English truffles: the hunt for black gold
Author: Emily Miles
English truffles may lack the status of their Italian counterparts, but these little-known delicacies have been found in our native woodlands for hundreds of years. Intrigued, Emily Miles goes hunting.
As summer gradually gives way to autumn, professional truffle hunters start to practice their craft. Hoping for a glimpse into this secretive world, I got in touch with The English Truffle Company. A few days later, a message pinged onto my phone – could I meet James, and his dog Jack, in a particular layby: we were off hunting.
On the hunt for English truffles
The location wasn’t what I’d been expecting – this was on the edge of a built-up area in the south of England – nor was the time (mid-afternoon). But, putting my preconceived notions of morning mists and ancient woodlands aside, I quickly agreed.
Jack was the first of the pair to greet me. Ink black, glossy, tail wagging and extremely excited, he was clearly keen to get to work. Then James – tall, rangy, softly spoken and strikingly calm – explained where we were going. I promised to keep the details vague. Truffle hunters are, of course, very protective of their patch – it’s their livelihood after all. But I suspect that James is discreet by nature; another characteristic that makes him well-suited to his profession.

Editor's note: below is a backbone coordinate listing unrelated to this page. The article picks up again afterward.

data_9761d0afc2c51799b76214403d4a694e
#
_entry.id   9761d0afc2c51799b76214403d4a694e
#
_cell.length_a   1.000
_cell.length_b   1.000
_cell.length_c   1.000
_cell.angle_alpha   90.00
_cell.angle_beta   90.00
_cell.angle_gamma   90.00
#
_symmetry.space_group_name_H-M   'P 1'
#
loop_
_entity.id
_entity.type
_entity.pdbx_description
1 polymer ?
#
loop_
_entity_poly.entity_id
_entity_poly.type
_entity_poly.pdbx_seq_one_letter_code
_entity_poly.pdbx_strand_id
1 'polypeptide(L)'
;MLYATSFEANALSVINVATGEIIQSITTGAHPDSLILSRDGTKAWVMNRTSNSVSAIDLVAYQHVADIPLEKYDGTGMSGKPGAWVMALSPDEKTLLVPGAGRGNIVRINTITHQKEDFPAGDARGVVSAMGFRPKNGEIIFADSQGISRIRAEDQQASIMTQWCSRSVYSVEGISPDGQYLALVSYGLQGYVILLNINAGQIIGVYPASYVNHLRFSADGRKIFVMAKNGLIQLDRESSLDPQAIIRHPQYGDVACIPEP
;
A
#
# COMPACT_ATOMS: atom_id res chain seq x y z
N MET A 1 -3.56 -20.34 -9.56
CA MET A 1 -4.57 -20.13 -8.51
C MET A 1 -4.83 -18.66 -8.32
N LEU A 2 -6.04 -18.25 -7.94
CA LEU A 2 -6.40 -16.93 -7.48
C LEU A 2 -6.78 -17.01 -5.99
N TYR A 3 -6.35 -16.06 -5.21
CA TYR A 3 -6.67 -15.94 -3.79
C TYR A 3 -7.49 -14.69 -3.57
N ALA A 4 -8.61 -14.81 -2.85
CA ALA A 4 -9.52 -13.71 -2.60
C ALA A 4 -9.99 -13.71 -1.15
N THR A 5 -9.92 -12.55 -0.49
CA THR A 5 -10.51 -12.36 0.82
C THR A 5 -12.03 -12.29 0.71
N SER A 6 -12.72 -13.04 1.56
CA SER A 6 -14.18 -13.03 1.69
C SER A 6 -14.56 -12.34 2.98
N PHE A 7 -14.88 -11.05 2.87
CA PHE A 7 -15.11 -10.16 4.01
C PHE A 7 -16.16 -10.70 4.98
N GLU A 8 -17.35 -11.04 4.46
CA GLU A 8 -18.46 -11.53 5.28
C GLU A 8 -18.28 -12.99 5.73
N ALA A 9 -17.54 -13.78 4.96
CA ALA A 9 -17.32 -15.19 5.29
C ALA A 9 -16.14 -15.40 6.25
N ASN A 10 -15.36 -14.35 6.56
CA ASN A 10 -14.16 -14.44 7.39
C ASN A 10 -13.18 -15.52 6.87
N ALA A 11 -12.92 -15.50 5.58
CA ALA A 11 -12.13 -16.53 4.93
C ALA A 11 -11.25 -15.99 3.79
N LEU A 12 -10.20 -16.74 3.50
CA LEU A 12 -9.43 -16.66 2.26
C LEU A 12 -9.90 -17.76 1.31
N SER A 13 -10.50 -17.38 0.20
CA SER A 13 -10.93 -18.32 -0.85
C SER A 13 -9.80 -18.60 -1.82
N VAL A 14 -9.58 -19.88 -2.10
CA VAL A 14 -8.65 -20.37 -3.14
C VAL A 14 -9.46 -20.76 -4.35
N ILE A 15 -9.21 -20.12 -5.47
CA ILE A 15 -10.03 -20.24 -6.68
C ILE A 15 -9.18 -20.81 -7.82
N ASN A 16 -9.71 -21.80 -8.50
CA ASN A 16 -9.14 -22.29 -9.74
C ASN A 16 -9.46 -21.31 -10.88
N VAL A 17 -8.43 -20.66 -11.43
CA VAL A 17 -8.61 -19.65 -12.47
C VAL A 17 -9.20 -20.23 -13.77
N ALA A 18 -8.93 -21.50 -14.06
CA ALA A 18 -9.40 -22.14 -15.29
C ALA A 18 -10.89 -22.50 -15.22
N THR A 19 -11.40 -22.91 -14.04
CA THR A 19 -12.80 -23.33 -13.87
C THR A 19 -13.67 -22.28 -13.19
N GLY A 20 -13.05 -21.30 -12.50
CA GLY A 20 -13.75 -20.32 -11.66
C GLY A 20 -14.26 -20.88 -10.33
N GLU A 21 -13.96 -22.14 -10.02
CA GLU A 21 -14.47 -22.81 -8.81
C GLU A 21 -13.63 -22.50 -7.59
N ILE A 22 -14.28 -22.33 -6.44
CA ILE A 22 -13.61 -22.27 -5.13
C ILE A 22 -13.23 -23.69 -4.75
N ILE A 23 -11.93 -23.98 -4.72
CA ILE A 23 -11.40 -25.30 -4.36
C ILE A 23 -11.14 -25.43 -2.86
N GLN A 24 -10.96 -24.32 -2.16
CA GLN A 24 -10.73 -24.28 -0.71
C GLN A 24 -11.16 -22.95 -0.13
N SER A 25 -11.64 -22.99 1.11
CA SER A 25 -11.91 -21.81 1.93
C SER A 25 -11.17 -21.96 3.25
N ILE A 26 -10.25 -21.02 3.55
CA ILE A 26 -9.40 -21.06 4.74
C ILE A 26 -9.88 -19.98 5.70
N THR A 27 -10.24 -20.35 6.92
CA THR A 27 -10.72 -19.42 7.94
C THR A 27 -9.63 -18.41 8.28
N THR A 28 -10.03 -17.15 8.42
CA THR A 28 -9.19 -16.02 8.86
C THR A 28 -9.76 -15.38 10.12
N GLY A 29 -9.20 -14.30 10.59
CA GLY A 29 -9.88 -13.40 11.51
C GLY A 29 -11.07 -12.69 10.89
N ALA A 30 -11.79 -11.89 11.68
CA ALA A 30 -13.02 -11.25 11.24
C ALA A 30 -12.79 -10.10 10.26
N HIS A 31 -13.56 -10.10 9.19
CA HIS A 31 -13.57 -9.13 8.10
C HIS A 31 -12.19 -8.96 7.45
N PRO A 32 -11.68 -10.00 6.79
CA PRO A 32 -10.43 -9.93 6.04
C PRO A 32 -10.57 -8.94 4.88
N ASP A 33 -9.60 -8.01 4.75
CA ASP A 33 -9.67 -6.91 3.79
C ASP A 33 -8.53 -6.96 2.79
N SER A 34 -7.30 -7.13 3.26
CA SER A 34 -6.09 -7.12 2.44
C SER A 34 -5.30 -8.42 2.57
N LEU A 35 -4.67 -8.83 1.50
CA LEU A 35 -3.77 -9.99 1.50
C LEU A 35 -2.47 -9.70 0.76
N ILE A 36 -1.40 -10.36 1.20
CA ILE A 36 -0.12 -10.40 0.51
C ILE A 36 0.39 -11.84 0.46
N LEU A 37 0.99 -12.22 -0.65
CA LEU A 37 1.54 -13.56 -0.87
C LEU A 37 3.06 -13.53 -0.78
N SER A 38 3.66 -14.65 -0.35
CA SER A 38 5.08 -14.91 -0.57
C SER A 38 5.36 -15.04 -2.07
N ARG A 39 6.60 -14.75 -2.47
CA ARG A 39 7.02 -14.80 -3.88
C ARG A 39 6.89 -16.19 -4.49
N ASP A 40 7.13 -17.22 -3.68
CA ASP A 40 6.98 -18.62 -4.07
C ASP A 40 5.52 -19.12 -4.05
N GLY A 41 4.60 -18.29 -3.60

The three of us duck across a duel-carriageway, and scramble down a steep bank into a small stretch of privately owned beech woodland. It is, to be frank, a bit of a dump. There’s enough hubcaps, bottles, bits of plastic and rubbish to fill a small skip. But we’re not here for the aesthetics. For James and Jack, this is serious business.
Unearthing black gold
While I’m still trying to find my footing, Jack starts scuffling at the ground. More than that – he’s digging. James breaks off from talking to me and turns to his dog: “Good boy, thank you, leave it,” he quietly commands. Jack lies down.
James pulls a lime-green pointed truffle trowel from his backpack and scrapes away the top inch of leaves. I gasp in excitement at a dark, textured ridge in the soil – it is, James explains, easy to get caught out by beech nuts. It’s then that James unearths a conker-sized, slightly knobbly, deep brown truffle; he eases it out of the ground, sweeps the soil back into place and holds it out for me to inspect. Jack waits for his treat. My heart is racing; I suspect James’s pulse remains resolutely steady.
When they’re collecting truffles for trade or customer orders James and Jack are a tight team, systematically and slowly sweeping across the copse. James directs Jack with an outstretched hand, and a soft “Go find! Finding!”. Jack needs little encouragement. His body-language tells all; nose down, tail up. Every now and then he starts to circle, or stops altogether, and begins to dig. At the first scuffle of leaves, James calls him off to begin his excavations, with all the patience and care of an archaeologist uncovering ancient remains.
Search, find, reward, repeat
We’re in a rhythm – search, find, reward, repeat – and every couple of minutes yields another treasure. James noses each truffle, holding them out to me to see, before stowing them in a well-worn soft cotton bag. Occasionally, when the gentle scrape of his trowel is fruitless, James crouches down, nose pressed to the ground, to sniff out the precise spot where the truffle is located. How he can distinguish the hidden aromas from those of the forest floor is utterly beyond me, but it works.